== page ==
|State Name||2009 Jobs||2012 Jobs||Change||% Change||Median Hourly Earnings||2012 National Location Quotient|
|District of Columbia||22||24||2||9.1%||$20.95||0.03|
Knowlege and Skills
When we look at jobs like this, it is always helpful to understand what kind of knowledge and skills they have. We used O*NET data inside Analyst, our web-based labor market tool, and made a list of the top areas.
The top knowledge areas (see below) are math, mechanical, and design. Production & processing and computers & electronics are also important.
From a skills perspective, programming, monitoring, active learning, and reading comprehension are key on-the-job activities.
Finally, it’s helpful for us to better understand what industries are staffing computer control programmers and operators.
- Machine shops – According to EMSI data, the top industry that employs computer control programmers and operators is machine shops. Nearly 18% of all the programers and operators are staffed in machine shops.
- Special fixture manufacturing – This industry employs more than 5,000 computer control programmers and operators, which accounts for 3.2% of all jobs in this occupation.
- Aircraft manufacturing – This industry employs nearly 3% of all these workers (nearly 4,700 jobs in all).
- All other motor vehicle parts manufacturing – This industry employs 2.4% of all these workers (about 4,000 jobs).
- All other plastic product manufacturing – This industry employs 2.3% of all these workers (almost 3,800 jobs).
A more complete list of the top industries is below.
|NAICS Code||Industry||Occupation Jobs in Industry (2012)||% of Occupation in Industry (2012)||% of Total Jobs in Industry (2012)|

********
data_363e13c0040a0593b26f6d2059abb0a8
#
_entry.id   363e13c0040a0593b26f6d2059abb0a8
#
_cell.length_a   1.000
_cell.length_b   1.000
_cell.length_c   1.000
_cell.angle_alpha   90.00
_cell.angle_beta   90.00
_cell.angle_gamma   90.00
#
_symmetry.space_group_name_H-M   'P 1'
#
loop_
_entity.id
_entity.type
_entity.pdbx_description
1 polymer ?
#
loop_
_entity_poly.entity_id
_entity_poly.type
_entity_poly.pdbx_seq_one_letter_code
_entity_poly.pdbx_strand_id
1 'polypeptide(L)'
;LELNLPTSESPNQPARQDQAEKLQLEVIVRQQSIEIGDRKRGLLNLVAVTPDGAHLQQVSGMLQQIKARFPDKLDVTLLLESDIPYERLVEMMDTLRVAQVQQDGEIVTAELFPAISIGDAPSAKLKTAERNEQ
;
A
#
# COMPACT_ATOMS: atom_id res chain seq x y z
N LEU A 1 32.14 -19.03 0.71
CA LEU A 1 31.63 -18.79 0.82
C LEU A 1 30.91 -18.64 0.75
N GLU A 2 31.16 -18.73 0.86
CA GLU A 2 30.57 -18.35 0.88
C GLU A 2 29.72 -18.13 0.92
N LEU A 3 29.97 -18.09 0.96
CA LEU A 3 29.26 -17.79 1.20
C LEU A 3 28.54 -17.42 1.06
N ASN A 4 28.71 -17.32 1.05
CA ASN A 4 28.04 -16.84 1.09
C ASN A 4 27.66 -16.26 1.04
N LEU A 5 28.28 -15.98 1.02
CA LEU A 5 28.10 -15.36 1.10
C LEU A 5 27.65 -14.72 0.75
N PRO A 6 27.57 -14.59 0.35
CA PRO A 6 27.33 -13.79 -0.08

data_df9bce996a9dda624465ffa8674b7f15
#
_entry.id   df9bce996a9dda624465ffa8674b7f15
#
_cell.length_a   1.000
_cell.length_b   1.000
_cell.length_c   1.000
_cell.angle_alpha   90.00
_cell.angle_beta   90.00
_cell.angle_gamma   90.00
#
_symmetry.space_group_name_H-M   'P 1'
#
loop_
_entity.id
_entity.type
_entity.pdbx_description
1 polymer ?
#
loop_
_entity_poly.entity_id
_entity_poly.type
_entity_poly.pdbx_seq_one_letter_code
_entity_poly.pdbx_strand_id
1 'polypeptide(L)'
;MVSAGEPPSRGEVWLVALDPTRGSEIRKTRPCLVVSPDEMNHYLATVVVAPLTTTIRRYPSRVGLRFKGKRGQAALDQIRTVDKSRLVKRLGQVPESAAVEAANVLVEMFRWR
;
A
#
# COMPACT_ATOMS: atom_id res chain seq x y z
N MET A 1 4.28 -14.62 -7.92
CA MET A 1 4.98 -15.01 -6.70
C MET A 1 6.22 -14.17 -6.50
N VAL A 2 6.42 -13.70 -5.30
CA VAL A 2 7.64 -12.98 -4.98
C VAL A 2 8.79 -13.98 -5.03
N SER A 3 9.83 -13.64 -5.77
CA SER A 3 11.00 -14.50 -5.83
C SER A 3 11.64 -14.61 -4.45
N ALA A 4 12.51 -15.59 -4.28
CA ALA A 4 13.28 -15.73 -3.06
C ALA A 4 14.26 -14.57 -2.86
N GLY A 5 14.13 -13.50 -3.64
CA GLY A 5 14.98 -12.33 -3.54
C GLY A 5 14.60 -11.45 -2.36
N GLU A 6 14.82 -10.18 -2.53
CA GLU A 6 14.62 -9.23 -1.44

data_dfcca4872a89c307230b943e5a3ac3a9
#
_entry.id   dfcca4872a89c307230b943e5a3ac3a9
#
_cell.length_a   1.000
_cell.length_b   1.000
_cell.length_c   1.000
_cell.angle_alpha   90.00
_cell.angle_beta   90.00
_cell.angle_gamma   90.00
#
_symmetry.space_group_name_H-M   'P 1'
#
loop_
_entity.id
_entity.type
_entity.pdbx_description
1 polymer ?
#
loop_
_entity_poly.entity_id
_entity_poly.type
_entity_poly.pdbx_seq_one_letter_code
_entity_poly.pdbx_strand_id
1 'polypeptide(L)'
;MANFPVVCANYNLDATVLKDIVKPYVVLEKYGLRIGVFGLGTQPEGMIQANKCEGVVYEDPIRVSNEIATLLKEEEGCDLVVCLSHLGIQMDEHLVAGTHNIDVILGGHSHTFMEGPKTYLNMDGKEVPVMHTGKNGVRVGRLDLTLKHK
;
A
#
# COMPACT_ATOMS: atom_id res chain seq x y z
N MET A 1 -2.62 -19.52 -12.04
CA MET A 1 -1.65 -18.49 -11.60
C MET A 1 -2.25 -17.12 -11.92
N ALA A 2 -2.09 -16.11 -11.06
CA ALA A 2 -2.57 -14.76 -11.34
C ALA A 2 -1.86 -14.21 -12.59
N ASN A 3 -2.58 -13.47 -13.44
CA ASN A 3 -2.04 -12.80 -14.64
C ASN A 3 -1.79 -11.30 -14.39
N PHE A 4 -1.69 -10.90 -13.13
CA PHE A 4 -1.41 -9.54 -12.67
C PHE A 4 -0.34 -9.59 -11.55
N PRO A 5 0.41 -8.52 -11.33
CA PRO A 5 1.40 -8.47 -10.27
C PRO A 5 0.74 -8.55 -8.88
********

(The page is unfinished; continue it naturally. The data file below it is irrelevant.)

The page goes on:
|333514||Special Die and Tool, Die Set, Jig, and Fixture Manufacturing||5,229||3.2%||8.0%|
|336399||All Other Motor Vehicle Parts Manufacturing||3,919||2.4%||3.1%|
|326199||All Other Plastics Product Manufacturing||3,784||2.3%||1.4%|
|333511||Industrial Mold Manufacturing||2,865||1.8%||8.0%|
|332721||Precision Turned Product Manufacturing||2,839||1.8%||6.9%|
|332999||All Other Miscellaneous Fabricated Metal Product Manufacturing||2,658||1.6%||4.5%|
|332722||Bolt, Nut, Screw, Rivet, and Washer Manufacturing||2,575||1.6%||6.8%|
|336413||Other Aircraft Parts and Auxiliary Equipment Manufacturing||2,163||1.3%||2.1%|
|336350||Motor Vehicle Transmission and Power Train Parts Manufacturing||2,005||1.2%||3.1%|
|333515||Cutting Tool and Machine Tool Accessory Manufacturing||1,990||1.2%||7.9%|
|333512||Machine Tool (Metal Cutting Types) Manufacturing||1,940||1.2%||7.6%|
|336370||Motor Vehicle Metal Stamping||1,919||1.2%||2.9%|
|561320||Temporary Help Services||1,816||1.1%||0.1%|
|336412||Aircraft Engine and Engine Parts Manufacturing||1,696||1.1%||2.2%|
|333415||Air-Conditioning and Warm Air Heating Equipment and Commercial and Industrial Refrigeration Equipment Manufacturing||1,679||1.0%||1.9%|
|333120||Construction Machinery Manufacturing||1,678||1.0%||2.3%|
|334413||Semiconductor and Related Device Manufacturing||1,625||1.0%||0.8%|
|336360||Motor Vehicle Seating and Interior Trim Manufacturing||1,598||1.0%||3.0%|
|339112||Surgical and Medical Instrument Manufacturing||1,580||1.0%||1.3%|
Data and analysis from this report came from Analyst, EMSI’s web-based labor market tool. Please contact Rob Sentz (firstname.lastname@example.org) if you have questions or comments. Follow us @desktopecon.